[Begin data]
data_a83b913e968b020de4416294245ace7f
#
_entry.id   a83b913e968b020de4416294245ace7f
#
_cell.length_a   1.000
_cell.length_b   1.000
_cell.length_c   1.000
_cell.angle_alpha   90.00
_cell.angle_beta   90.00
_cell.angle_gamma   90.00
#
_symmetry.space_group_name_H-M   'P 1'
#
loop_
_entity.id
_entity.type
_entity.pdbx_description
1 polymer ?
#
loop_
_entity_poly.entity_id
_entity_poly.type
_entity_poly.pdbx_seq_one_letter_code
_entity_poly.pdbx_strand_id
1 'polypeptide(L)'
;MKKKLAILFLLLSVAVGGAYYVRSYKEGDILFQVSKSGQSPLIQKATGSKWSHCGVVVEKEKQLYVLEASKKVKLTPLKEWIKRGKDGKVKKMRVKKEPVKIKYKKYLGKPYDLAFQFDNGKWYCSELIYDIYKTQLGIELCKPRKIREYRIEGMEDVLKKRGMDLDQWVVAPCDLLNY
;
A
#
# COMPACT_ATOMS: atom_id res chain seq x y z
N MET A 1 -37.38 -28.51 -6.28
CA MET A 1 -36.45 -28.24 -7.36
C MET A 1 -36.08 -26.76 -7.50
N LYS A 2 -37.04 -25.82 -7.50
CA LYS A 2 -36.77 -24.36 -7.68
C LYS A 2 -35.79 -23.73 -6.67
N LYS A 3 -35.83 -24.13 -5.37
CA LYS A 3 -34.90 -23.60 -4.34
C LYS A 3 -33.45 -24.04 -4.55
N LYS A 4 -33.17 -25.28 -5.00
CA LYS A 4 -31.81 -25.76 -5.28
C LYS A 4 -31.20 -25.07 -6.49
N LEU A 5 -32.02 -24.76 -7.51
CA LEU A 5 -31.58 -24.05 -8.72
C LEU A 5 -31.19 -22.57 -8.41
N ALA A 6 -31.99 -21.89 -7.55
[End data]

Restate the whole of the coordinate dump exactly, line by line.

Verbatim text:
data_a83b913e968b020de4416294245ace7f
#
_entry.id   a83b913e968b020de4416294245ace7f
#
_cell.length_a   1.000
_cell.length_b   1.000
_cell.length_c   1.000
_cell.angle_alpha   90.00
_cell.angle_beta   90.00
_cell.angle_gamma   90.00
#
_symmetry.space_group_name_H-M   'P 1'
#
loop_
_entity.id
_entity.type
_entity.pdbx_description
1 polymer ?
#
loop_
_entity_poly.entity_id
_entity_poly.type
_entity_poly.pdbx_seq_one_letter_code
_entity_poly.pdbx_strand_id
1 'polypeptide(L)'
;MKKKLAILFLLLSVAVGGAYYVRSYKEGDILFQVSKSGQSPLIQKATGSKWSHCGVVVEKEKQLYVLEASKKVKLTPLKEWIKRGKDGKVKKMRVKKEPVKIKYKKYLGKPYDLAFQFDNGKWYCSELIYDIYKTQLGIELCKPRKIREYRIEGMEDVLKKRGMDLDQWVVAPCDLLNY
;
A
#
# COMPACT_ATOMS: atom_id res chain seq x y z
N MET A 1 -37.38 -28.51 -6.28
CA MET A 1 -36.45 -28.24 -7.36
C MET A 1 -36.08 -26.76 -7.50
N LYS A 2 -37.04 -25.82 -7.50
CA LYS A 2 -36.77 -24.36 -7.68
C LYS A 2 -35.79 -23.73 -6.67
N LYS A 3 -35.83 -24.13 -5.37
CA LYS A 3 -34.90 -23.60 -4.34
C LYS A 3 -33.45 -24.04 -4.55
N LYS A 4 -33.17 -25.28 -5.00
CA LYS A 4 -31.81 -25.76 -5.28
C LYS A 4 -31.20 -25.07 -6.49
N LEU A 5 -32.02 -24.76 -7.51
CA LEU A 5 -31.58 -24.05 -8.72
C LEU A 5 -31.19 -22.57 -8.41
N ALA A 6 -31.99 -21.89 -7.55